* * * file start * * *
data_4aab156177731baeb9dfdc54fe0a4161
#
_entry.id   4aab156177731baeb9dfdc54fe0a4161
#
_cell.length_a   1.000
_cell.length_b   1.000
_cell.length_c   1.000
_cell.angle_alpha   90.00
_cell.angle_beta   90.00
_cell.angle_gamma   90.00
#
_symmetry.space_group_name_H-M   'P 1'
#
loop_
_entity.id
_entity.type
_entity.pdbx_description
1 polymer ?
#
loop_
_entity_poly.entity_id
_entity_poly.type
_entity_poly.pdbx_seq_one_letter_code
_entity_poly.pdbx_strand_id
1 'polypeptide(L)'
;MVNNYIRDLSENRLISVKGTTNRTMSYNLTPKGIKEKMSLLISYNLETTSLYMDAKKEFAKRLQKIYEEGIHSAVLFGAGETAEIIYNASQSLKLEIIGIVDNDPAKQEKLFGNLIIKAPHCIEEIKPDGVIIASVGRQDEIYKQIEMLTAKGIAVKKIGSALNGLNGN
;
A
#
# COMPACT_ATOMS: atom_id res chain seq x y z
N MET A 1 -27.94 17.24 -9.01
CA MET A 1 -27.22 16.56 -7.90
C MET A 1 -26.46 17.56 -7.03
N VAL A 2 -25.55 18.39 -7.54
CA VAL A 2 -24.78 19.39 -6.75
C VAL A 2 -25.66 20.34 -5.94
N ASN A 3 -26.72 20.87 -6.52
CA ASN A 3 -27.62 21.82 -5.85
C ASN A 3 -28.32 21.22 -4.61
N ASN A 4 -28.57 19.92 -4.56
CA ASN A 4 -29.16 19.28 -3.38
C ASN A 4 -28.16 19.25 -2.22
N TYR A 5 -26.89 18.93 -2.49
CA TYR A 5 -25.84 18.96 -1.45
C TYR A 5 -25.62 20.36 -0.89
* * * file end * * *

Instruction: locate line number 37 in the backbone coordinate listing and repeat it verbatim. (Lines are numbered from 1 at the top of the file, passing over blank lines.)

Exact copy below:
N ASN A 3 -26.72 20.87 -6.52